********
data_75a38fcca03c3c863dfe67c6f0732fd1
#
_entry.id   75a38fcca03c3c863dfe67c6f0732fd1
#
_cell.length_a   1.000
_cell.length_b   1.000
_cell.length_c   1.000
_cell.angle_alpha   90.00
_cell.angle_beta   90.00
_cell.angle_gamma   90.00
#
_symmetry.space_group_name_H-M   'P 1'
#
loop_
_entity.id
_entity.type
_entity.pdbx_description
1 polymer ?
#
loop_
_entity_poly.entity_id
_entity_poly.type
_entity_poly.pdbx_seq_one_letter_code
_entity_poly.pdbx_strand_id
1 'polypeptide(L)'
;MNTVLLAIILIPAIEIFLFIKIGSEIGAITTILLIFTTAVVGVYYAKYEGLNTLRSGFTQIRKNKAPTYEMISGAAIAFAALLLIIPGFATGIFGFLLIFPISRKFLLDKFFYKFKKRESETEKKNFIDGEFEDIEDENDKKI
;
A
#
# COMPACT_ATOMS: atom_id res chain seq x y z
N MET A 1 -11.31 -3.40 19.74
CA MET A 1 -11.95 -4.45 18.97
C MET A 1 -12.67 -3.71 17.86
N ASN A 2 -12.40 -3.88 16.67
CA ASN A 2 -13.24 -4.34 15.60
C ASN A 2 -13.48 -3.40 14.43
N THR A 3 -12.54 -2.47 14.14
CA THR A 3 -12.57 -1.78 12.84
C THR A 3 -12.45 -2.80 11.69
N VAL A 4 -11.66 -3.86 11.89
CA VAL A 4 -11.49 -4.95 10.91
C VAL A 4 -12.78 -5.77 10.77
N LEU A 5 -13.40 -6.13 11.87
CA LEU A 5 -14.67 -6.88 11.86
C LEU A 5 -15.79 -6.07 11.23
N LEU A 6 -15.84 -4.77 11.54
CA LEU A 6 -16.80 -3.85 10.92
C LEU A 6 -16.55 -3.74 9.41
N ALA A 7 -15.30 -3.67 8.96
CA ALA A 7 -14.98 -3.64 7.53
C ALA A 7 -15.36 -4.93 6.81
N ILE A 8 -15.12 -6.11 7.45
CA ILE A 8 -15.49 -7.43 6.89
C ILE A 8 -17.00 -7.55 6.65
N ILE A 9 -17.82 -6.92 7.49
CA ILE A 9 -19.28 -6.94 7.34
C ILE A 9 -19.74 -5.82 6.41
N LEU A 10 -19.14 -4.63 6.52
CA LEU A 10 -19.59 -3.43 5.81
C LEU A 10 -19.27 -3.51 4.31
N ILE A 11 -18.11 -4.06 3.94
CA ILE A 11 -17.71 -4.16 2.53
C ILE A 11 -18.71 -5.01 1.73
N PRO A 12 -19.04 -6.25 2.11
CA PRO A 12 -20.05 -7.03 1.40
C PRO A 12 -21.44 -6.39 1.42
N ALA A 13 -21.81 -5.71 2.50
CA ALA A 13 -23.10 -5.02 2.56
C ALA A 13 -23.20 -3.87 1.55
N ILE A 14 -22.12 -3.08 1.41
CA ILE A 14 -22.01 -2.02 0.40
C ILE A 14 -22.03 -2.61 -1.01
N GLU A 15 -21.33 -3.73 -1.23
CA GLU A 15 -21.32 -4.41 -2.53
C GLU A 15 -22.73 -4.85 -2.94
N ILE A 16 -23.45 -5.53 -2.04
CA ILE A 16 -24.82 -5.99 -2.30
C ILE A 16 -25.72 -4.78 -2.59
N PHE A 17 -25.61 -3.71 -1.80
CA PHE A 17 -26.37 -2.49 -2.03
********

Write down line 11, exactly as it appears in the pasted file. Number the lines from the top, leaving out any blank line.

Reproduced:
#